Second dream: I was sitting in a box at the opera, dressed in a new gown, and with my hair beautifully done. It was a huge opera house with many, many tiers, and I was enjoying considerable admiration. They were presenting my favorite opera, The Magic Flute. When it came to the line, “That is the devil certainly,” a squad of policemen came stomping in and marched directly up to me. A machine had registered the fact that I had thought of Hitler on hearing the word “devil.” I imploringly searched the festive crowd for some sign of help, but they all just sat there staring straight ahead, silent and expressionless, not one showing even pity. The old gentleman in an adjoining box looked kind and distinguished, but when I tried to catch his eye he spat at me.

Third dream: I knew that all books were being collected and burned. Not wanting to part with the old pencil- marked copy of Don Carlos I had had ever since schooldays, I hid it under the maid’s bed. But when the Storm Troopers came to take away the books, they marched, feet stomping, straight to the maid’s room…They pulled the book out from under the bed and threw it on the truck that was to take it to the bonfire.

At that point I discovered that I had only hidden an atlas and not my Don Carlos —and still I stood by with a guilty feeling and let them take it away.

(1933), “an elderly woman mathematics teacher”:

It was forbidden under penalty of death to write down anything concerned with mathematics. I took refuge in a night club (never in my life have I set foot in such a place). Drunks staggered around, the waitresses were half naked, and the music was deafening. I took a piece of tissue paper out of my pocketbook and proceeded to write down a couple of equations in invisible ink, and was frightened to death.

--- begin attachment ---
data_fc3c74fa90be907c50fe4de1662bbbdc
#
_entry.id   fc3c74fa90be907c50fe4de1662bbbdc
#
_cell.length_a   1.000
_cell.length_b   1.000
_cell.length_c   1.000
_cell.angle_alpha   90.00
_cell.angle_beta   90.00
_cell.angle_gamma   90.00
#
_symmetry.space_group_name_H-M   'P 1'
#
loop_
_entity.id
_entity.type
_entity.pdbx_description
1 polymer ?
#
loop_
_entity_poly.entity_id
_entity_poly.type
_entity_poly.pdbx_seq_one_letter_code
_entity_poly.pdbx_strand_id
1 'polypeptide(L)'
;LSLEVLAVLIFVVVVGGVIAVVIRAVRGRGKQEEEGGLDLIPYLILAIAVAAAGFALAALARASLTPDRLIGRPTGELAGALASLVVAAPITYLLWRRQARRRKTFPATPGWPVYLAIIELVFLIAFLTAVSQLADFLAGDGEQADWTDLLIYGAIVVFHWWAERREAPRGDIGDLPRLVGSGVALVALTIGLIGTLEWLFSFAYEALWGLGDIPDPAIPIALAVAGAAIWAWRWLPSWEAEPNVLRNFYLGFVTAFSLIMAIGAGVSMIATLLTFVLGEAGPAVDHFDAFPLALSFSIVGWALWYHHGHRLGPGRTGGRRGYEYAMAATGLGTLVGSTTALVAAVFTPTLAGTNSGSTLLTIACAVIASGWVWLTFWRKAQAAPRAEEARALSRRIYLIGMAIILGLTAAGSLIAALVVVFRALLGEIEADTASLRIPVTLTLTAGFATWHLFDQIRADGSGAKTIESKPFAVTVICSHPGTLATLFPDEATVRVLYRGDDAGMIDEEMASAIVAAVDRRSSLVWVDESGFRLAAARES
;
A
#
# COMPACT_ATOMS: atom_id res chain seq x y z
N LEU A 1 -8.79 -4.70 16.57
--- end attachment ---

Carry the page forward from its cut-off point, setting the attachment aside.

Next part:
Continue reading

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1639: Thoughts

John Constable - Clouds (1822)

From a letter written by James Howell, 17 March 1639:

Having got into a close field, I cast my face upward, and…began to contemplate as I was in this posture the vast magnitude of the universe and what proportion this poor globe of earth might bear with it, for if those numberless bodies which stick in the vast roof of heaven, though they appear to us but as spangles, be some of them thousands of times bigger than the earth—take the sea with it to boot, for they both make but one sphere, surely the astronomers had reason to term this sphere an indivisible point and a thing of no dimension at all being compared to the whole world. I fell then to think that at the second general destruction, it is no more for God Almighty to fire this earth than for us to blow up a small squib or rather one small grain of gunpowder.

As I was musing thus, I spied a swarm of gnats waving up and down the air about me which I knew to be part of the universe as well as I; and methought it was a strange opinion of our Aristotle to hold that the least of those small insected ephemerans should be more noble than the sun, because it had a sensitive soul in it. I fell to think that the same proportion which those animalillios bore with me in point of bigness, the same I held with those glorious spirits which are near the Throne of the Almighty, what then should we think of the magnitude of the Creator Himself: doubtless it is beyond the reach of any human imagination to conceive it. In my private devotions I presume to compare Him to a great mountain of light, and my soul seems to discern some glorious form therein, but suddenly as she would fix her eyes upon the object, her sight is presently dazzled and disgregated with the refulgency and coruscations thereof.